YORK, Maine — A former state lawmaker who spearheaded a legislative effort that removed billboards from Maine roadways more than three decades ago has died. Marion Fuller Brown was 94.
She was surrounded by family when she died Friday night at her home in York, her daughter Martha Fuller Clark of Portsmouth, N.H., said Monday.
Brown, who served as a Republican representative, was a feisty opponent of billboards who was the driving force behind Maine’s billboard ban 34 years ago. Vermont, Hawaii and Alaska are the only other states that ban roadside billboards.
After leaving the Legislature, Brown helped found Scenic America, a national organization dedicated to preserving the visual character of America’s countryside.
Mary Tracy, president of Scenic America, said Brown did the smart thing by getting rid of visual pollution while it was still possible. The billboard industry has grown so big in the years since then, she said, that it would be virtually impossible to fully eradicate it now.
“She really saved Maine from countless legal battles by cleaning out this industry and these signs. I wish there were more Marion Fuller Browns throughout the country who had the vision and the dedication to America’s scenic beauty, to have this happen in more areas,” Tracy said.
Brown’s daughters attended a legislative hearing in late April to thwart a pair of bills to roll back Maine’s billboard ban. One bill was rejected; action was deferred on the other.
U.S. Sen. Susan Collins, R-Maine, said motorists and others who enjoy Maine’s natural beauty “owe a debt of gratitude to Marion Fuller Brown.”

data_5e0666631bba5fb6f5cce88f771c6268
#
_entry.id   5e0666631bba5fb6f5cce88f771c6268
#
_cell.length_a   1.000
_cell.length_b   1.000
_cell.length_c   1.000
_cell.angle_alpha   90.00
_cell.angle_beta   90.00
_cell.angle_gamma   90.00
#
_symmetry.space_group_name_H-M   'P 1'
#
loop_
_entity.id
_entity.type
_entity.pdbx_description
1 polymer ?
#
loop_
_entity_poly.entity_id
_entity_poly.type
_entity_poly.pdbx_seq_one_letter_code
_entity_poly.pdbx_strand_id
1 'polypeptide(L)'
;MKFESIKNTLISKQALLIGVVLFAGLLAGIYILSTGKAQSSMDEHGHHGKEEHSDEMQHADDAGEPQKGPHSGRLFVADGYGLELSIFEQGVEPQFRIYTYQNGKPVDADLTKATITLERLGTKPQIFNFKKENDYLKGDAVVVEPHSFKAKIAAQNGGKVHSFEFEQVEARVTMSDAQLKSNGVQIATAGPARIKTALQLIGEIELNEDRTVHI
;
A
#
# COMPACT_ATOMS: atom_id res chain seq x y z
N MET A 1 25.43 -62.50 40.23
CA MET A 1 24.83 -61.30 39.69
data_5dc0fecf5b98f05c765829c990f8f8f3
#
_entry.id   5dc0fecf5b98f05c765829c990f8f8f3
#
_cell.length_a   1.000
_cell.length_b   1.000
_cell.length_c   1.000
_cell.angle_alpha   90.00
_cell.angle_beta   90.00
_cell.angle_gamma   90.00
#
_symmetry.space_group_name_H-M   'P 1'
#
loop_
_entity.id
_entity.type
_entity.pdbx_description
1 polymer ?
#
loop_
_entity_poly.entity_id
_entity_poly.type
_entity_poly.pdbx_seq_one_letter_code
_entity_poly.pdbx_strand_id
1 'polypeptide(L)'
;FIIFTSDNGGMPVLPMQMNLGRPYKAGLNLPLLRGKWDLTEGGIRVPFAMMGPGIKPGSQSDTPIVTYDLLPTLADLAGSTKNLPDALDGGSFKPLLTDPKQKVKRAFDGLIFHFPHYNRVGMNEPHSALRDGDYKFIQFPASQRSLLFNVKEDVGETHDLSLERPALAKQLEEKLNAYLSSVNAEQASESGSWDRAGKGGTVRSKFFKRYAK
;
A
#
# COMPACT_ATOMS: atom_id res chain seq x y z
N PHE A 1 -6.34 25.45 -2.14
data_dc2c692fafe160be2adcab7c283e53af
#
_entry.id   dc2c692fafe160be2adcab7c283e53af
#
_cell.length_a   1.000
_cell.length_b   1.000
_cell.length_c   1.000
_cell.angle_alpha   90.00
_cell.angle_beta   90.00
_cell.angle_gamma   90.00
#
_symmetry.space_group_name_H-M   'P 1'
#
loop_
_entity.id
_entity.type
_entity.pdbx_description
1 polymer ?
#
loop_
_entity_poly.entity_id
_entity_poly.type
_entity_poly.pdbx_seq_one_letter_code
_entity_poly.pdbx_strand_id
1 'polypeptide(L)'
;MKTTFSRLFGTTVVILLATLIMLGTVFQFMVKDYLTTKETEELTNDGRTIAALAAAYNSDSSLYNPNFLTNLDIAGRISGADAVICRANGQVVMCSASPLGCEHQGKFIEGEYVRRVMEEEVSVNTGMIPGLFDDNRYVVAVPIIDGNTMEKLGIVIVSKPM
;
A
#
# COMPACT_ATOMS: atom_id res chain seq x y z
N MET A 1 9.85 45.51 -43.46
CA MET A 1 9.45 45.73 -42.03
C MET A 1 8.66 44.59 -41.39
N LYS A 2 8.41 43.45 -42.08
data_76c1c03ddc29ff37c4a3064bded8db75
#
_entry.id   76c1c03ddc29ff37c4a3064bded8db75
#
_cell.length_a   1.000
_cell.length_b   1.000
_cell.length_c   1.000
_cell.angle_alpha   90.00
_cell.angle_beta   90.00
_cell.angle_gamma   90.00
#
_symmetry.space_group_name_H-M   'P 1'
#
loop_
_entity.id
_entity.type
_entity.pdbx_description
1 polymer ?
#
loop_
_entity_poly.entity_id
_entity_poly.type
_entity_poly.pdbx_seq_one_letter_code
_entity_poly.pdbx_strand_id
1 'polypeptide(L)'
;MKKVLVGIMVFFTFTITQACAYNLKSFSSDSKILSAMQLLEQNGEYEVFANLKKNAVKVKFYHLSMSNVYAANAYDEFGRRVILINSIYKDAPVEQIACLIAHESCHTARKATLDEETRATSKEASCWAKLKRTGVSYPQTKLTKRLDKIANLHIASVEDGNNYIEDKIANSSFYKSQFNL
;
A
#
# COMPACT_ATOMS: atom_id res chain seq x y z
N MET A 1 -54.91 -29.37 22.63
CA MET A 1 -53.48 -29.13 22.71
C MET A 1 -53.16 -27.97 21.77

“To me, she was a great role model and an invaluable source of guidance and support,” Collins said. “She was a true leader in land conservation and a long-time champion of the environment who was passionate about preserving the natural beauty of Maine and America.”
U.S. Sen. Olympia Snowe, R-Maine, and former Gov. John McKernan also mourned Brown’s death.
“We are deeply saddened by the loss of our wonderful friend, Marion Fuller Brown, an extraordinary advocate for Maine and an environmental champion who was way ahead of her time. Indeed, her contributions to our great state are simply incalculable. From her election to the State Legislature in 1966 and her iconic sponsorship of the bill banning billboards along Maine’s highways to her service on numerous organizations and commissions, including the Travel Advisory Council, Maine is truly blessed to have known this selfless public servant,” Snowe and McKernan said in a statement Tuesday.
Charles Floyd, a Scenic America founder, said Brown greeted him at their first meeting with some salty language directed at the billboard industry.
“She spoke her mind. She didn’t pussyfoot around. That’s one of the reasons I liked her,” Floyd said from his home outside Salisbury, N.C.